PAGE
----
Lois Cardinal, a 35-year-old indigenous transgender woman, is currently engaged in a bitter confrontation with Canada’s healthcare system after it denied his request for assisted suicide, Daily Mail reported.
Cardinal cites ongoing and severe pain from a complication related to a vaginoplasty procedure he underwent in 2009 as his reason for seeking a medically assisted death.
“In 2009, I was rushed into having SRS before I was ready. Resulting in immediate regret and sterilization,” Cardinal said.
Cardinal lives on a native reserve near St. Paul, Alberta, and shared his medical records on social media this week, as an attempt to bring attention to the shortcomings of Canada’s healthcare policies around both euthanasia and gender affirmation surgeries.
“I’m in constant discomfort and pain, and it’s taking this psychological burden on me. If I’m not able to access proper medical care, I don’t want to continue to do this,” Cardinal told the Daily Mail.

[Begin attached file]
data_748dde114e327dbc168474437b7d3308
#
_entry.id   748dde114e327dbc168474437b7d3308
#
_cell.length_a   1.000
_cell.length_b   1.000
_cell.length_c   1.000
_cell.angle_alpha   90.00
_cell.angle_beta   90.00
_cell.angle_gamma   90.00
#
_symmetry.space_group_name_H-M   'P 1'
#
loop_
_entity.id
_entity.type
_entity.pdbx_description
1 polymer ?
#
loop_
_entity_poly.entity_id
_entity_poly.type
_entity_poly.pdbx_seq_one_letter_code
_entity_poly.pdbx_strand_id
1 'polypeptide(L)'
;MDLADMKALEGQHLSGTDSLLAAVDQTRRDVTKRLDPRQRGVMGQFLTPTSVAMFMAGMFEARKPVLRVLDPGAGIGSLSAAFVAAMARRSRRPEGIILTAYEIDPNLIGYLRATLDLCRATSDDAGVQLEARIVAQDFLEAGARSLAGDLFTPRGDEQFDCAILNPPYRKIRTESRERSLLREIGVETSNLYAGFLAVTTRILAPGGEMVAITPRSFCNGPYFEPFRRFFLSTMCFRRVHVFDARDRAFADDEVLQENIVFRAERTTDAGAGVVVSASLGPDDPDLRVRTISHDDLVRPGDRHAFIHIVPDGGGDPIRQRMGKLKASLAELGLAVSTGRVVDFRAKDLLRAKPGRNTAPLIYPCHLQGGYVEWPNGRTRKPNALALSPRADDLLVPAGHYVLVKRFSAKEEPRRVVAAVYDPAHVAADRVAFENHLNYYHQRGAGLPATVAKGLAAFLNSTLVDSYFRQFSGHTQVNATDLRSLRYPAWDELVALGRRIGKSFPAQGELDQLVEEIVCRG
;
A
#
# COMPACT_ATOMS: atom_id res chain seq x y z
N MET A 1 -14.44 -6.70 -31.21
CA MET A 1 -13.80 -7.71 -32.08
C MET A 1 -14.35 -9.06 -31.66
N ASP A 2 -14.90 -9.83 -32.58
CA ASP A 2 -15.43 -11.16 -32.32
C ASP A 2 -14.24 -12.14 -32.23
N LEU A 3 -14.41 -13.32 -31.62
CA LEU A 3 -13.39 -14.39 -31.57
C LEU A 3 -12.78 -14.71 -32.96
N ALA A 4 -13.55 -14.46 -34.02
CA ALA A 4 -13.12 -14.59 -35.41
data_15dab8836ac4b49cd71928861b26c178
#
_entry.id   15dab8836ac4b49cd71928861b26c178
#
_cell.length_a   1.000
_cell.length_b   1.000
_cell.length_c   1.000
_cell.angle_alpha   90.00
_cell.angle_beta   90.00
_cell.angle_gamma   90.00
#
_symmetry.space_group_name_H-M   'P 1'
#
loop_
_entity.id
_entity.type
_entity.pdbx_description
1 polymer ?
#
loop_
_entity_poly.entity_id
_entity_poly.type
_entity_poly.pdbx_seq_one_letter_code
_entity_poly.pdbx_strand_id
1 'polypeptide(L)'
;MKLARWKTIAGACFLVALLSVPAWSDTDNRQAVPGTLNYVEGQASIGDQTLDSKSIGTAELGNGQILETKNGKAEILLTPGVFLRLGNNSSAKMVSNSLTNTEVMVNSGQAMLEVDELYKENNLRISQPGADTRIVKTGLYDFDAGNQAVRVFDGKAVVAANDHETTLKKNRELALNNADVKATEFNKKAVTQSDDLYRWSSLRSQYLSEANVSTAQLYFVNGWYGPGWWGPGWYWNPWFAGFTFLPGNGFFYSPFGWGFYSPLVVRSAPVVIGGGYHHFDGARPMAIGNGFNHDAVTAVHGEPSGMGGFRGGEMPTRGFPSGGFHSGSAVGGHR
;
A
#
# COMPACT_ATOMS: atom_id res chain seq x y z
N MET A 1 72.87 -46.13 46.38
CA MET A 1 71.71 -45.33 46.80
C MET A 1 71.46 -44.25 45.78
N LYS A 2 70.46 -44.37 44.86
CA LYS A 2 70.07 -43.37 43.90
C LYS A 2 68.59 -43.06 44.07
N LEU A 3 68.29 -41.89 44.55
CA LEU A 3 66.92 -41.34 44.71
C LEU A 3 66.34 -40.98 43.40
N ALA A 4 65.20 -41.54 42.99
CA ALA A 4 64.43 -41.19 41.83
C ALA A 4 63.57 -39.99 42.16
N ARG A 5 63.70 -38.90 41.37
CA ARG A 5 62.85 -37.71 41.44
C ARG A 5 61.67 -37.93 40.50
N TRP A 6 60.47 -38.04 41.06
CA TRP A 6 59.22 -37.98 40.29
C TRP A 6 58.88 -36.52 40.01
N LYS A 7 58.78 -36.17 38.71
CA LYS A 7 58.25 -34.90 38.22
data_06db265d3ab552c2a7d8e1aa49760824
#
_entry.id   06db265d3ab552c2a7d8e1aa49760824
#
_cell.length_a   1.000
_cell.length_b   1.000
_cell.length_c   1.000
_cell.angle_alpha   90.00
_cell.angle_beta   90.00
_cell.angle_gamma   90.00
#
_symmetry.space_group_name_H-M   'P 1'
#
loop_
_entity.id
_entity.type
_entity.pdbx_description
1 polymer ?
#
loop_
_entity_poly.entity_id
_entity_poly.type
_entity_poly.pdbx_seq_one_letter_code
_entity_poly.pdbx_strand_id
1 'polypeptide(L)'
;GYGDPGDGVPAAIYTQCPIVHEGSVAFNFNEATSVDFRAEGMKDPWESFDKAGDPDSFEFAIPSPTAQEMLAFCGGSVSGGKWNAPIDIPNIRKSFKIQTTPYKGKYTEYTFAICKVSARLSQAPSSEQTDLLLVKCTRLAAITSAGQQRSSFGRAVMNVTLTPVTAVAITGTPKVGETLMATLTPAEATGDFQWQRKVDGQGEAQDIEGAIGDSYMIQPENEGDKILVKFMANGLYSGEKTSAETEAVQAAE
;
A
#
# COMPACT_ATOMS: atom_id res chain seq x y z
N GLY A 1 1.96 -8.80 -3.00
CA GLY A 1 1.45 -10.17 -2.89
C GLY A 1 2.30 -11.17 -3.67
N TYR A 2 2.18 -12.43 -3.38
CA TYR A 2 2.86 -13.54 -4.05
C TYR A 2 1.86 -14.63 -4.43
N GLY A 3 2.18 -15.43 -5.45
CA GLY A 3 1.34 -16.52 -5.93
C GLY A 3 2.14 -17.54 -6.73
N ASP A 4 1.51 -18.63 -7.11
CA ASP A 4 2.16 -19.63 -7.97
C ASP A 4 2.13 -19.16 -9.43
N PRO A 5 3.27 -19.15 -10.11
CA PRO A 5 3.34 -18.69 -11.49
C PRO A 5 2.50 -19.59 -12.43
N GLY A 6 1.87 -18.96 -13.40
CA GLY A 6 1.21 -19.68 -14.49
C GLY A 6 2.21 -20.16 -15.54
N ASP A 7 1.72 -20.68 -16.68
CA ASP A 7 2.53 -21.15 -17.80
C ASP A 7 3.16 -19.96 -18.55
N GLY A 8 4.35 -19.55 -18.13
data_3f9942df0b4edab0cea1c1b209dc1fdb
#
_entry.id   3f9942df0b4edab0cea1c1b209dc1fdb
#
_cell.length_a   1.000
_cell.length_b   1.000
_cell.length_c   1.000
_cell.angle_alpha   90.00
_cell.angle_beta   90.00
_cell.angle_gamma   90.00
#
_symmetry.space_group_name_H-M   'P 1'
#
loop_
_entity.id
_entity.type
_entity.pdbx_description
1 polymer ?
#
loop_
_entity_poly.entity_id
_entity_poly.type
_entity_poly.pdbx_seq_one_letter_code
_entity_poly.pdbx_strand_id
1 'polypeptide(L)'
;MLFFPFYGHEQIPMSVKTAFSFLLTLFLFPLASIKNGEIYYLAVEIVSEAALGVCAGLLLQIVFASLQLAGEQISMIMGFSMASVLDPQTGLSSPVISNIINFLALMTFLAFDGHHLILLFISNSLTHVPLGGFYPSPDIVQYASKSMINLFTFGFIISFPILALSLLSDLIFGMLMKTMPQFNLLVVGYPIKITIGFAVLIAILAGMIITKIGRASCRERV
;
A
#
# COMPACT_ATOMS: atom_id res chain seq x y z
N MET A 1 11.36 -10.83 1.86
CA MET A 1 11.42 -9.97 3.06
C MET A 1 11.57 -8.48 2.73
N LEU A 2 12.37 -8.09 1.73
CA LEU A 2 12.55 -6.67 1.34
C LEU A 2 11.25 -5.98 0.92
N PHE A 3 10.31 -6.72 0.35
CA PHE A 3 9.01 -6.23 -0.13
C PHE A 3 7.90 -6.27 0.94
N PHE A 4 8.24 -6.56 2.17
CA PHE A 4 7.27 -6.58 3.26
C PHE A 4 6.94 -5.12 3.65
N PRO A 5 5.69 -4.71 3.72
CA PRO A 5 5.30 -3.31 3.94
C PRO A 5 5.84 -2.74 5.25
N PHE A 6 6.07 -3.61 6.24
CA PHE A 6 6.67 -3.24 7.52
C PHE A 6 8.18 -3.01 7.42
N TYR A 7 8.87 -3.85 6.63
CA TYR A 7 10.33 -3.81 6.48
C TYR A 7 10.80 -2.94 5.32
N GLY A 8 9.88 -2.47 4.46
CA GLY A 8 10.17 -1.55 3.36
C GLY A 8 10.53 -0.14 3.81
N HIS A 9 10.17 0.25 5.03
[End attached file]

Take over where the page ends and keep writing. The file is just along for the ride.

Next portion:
Vaginoplasty, a surgical procedure that involves inverting the penis to create a neo-vagina, often leaves recipients suffering from post-operative pain and discomfort.
According to a recent study from the University of Florida, common complications include pain during intercourse and bladder problems.
According to Boston Children’s Hospital, “vaginoplasty requires a lifetime commitment to aftercare. If you have a vaginoplasty, you will initially have to dilate your vagina multiple times a day to keep it open. Eventually, that can be reduced to several times a week, depending on a variety of factors.”
Cardinal formally applied for medical assistance in dying (MAiD) under Canada’s law earlier this year, but his application was rejected.
The note from Cardinal’s doctor noted that he was suffering from ‘pain/anxiety related to neo-vagina for gender affirmation.”
But Canada’s Medical Assistance in Dying (MAiD) rejected his request.